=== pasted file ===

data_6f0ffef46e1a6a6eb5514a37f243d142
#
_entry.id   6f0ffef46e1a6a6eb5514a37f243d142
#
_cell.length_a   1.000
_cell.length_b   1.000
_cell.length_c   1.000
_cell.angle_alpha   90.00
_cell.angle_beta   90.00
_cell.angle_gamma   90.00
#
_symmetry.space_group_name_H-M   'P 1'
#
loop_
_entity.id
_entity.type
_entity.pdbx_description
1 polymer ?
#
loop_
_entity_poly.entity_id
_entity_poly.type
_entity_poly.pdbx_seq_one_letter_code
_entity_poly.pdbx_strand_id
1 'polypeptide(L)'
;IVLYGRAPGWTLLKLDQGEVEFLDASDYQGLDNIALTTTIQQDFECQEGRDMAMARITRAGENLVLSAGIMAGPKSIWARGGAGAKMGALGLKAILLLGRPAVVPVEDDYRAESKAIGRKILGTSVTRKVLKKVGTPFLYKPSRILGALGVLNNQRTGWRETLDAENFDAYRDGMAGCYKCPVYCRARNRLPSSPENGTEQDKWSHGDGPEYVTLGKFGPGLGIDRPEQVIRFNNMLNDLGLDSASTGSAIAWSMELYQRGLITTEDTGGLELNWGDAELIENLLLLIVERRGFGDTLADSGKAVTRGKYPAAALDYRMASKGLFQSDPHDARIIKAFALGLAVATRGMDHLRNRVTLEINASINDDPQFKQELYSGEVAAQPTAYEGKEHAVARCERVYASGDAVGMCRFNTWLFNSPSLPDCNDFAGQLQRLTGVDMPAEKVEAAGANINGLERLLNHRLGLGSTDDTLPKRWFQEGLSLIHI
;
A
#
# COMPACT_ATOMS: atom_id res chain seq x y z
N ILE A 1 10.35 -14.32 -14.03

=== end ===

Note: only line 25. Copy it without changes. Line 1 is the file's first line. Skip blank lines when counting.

1 'polypeptide(L)'